DAHIYEH, Lebanon —The streets of this Hezbollah bastion on the southern edge of Beirut once bustled with squealing schoolchildren, well-to-do merchants and bargain-hunting shoppers, a testament to the group’s success in lifting its fellow Lebanese Shiite Muslims out of poverty and illiteracy.
But Dahiyeh’s avenues are now largely deserted and many of its shops are shut or protected by sandbags, after a series of bombings in retaliation for the hundreds of Hezbollah fighters sent to neighboring Syria to fight for President Bashar al-Assad.
The fear and worry that pervade Hezbollah’s Beirut stronghold now threaten to erode the so far unbreakable ties between the political and militant group’s leadership and its implacable supporters.
If Hezbollah cannot supply Shiites with the same security and prosperity that fueled its emergence as a powerful force not only in Lebanon but elsewhere in the Middle East, it could lose political support, Dahiyeh residents said.
Since the start of the year, extremist groups supporting the anti-Assad insurgency in Syria have carried out seven attacks on Shiite neighborhoods across Lebanon. Four of the attacks have targeted Dahiyeh, killing 18 people and wounding 117.
It is Hezbollah’s success in forging a more educated, Shiite middle class in a country where Shiites were traditionally disenfranchised that has helped fan dissent over its decision to fight in Syria. Now that Shiites have a significant economic stake in Lebanon, they don’t want it squandered in a destabilizing war that harms their livelihoods.
“More people now have the critical thinking to say, ‘No, I don’t agree, we are paying too high a price,’ ” said a Dahiyeh optician who has closed one of his three shops and has seen his sales drop by 70% this year.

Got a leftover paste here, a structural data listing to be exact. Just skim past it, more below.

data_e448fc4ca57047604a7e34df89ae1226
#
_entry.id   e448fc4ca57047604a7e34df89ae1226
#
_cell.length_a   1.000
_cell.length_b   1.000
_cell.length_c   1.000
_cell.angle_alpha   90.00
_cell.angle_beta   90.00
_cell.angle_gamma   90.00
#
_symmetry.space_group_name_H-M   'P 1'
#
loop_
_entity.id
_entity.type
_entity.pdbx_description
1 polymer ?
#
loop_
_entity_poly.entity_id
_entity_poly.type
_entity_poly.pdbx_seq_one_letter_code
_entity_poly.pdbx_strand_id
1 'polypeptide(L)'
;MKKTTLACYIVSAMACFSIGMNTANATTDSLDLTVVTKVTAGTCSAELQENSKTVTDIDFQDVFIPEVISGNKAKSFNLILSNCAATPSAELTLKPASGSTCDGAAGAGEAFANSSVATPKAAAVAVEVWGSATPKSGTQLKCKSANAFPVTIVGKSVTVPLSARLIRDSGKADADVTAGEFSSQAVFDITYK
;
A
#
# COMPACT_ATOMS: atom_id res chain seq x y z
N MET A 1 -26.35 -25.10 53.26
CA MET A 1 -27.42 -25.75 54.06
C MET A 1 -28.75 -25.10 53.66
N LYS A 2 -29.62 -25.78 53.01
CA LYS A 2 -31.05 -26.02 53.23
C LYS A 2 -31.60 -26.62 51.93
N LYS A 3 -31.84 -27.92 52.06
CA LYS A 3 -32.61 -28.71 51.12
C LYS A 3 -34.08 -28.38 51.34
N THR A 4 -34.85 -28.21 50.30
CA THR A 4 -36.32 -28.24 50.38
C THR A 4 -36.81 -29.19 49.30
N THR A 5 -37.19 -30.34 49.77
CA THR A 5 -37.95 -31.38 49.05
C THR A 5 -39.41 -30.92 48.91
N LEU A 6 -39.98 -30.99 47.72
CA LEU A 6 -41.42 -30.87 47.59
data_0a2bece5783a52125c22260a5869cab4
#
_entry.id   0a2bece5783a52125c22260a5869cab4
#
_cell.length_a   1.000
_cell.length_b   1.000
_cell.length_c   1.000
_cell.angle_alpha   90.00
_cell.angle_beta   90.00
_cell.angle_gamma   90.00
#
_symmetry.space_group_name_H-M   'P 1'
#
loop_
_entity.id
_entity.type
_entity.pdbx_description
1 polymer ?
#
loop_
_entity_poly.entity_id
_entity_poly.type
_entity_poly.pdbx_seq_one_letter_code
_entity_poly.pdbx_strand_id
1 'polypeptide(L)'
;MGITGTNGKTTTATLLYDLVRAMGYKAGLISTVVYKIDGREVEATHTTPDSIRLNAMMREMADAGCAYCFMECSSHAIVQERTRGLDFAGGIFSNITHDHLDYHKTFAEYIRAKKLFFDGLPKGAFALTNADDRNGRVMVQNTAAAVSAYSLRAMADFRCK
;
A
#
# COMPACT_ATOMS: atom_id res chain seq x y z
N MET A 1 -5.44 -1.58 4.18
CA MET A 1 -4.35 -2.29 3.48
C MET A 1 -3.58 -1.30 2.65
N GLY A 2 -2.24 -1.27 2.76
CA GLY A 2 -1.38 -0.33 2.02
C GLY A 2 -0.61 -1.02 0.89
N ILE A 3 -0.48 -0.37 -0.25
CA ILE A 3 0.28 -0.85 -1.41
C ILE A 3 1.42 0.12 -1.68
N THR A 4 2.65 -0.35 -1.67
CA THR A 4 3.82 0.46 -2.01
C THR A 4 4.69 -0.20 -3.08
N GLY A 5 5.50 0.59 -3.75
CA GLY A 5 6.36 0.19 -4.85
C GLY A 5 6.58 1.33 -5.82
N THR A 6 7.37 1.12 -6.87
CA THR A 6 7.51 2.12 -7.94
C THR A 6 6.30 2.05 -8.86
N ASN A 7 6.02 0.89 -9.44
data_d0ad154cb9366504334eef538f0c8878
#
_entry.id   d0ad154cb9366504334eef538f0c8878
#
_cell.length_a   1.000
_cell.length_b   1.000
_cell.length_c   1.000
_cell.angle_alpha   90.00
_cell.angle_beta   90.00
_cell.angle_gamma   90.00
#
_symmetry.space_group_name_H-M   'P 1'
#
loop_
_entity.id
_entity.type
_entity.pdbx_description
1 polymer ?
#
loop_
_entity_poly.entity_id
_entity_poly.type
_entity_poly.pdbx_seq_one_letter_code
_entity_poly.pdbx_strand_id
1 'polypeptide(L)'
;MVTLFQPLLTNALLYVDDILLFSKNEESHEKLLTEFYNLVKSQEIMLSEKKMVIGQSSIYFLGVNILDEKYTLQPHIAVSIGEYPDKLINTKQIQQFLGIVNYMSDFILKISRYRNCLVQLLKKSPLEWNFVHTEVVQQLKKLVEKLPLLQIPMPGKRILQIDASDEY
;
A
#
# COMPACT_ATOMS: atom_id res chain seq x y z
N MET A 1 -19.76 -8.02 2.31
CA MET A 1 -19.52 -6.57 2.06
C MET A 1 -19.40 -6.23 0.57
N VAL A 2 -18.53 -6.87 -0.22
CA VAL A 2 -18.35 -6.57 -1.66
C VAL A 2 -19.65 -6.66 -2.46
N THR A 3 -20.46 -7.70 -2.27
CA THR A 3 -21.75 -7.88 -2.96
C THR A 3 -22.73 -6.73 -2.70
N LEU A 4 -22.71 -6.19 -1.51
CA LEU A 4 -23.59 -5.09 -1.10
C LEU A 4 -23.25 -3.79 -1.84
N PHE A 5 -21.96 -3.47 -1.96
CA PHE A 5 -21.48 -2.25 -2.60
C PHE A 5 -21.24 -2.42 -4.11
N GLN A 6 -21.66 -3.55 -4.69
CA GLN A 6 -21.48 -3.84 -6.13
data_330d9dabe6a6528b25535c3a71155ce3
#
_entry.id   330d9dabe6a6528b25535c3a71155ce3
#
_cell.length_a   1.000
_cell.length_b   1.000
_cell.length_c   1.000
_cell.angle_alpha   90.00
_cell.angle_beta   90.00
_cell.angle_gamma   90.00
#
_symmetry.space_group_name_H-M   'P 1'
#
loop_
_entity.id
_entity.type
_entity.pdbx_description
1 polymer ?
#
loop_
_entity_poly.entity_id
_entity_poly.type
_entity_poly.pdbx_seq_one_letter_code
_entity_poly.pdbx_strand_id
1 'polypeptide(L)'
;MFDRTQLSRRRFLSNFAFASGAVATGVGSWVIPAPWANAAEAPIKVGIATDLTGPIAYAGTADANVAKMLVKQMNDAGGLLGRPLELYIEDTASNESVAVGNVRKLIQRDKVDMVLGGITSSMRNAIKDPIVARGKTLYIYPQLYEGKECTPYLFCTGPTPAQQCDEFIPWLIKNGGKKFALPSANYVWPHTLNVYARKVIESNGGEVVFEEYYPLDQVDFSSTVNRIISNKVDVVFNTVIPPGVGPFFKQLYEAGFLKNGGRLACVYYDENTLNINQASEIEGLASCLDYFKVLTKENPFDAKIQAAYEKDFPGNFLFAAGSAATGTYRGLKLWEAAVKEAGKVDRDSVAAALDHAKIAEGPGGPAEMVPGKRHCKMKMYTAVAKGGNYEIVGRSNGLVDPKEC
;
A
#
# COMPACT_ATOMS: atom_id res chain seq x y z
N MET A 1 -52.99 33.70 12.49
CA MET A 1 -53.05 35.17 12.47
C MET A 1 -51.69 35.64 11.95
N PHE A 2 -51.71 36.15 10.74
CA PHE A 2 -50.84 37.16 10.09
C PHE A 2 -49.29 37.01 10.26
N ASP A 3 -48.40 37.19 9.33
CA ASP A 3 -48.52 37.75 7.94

Hezbollah, or Party of God, was formally established in 1985, initially as a militia to drive out Israeli military forces occupying southern Lebanon. The two sides fought to a stalemate in a 28-day war in 2006, during which bombs dropped by Israeli warplanes destroyed much of Dahiyeh.
By then, Hezbollah was more than an anti-Israeli militia, having become a major provider of health care, education and other social services to the country’s historically neglected Shiite community.
Hezbollah’s rank-and-file say the loyalty the group has inspired with its military challenges to Israel and its social-welfare programs is now being frittered away by its decision to fight in Syria. A Hezbollah spokesman declined to comment for this article.
“In 2006, life was hard, I even had to close my shops. But I sacrificed for Israel, not fighting Syrians,” said Khaled, a barber who says business has dropped 50% since Dahiyeh became the target of bombings and missile strikes. He now has to borrow money to pay for rent and food, he said.
In a speech last month, Hezbollah chief Hassan Nasrallah was on edge, his usual composure and charm replaced by a shrill defense of the decision to deploy fighters to Syria, which he said was to combat the spread of extremism.
Khaled and other Hezbollah supporters agree—to a point. Lebanon’s Shiite militia has no choice but to fight in Syria after all the support it has received from the Assad regime and its ally Tehran. But for him and others, the logic of loyalty has grown threadbare.
For the first time, some Shiites are leaving Dahiyeh and returning to their villages in the south, their dream of achieving a better life by moving to the capital outweighed by their fears for their safety and their livelihoods.
Since the start of the year, rental prices for apartments in the neighborhood have fallen nearly 15%, and 10 families have tried to sell their apartments in the neighborhood and move back to the south, according to one real estate agent in Dahiyeh.
Lebanese once flocked to Dahiyeh to buy its cheap, relatively high-quality goods. Now the fear of bloodshed and traffic backups caused by Hezbollah and army checkpoints means a 3-mile drive that can take up to two hours. On arriving, visitors are questioned by plainclothes Hezbollah operatives demanding to know where they’ve come from and what they’re doing.
If the fallout from Hezbollah’s intervention in Syria weren’t enough to worry about, there’s the potentially landscape altering talks underway between the world powers and the group’s patron, , over Tehran’s nuclear program.
Like all minor players in big-party negotiations, Khaled and other Hezbollah supporters are concerned that they will be on the short end of any deal, causing them to wonder if the group’s Syria foray might turn out to be a grave miscalculation.
“When we see Iran and the U.S. shaking hands we ask: is Hezbollah sure?”
By MARIA ABI-HABIB
Top photo: Sandbags at jewelry shop in a Beirut suburb of DAHIYEH in January after a Jan. 21 car bomb in Beirut. Associated Press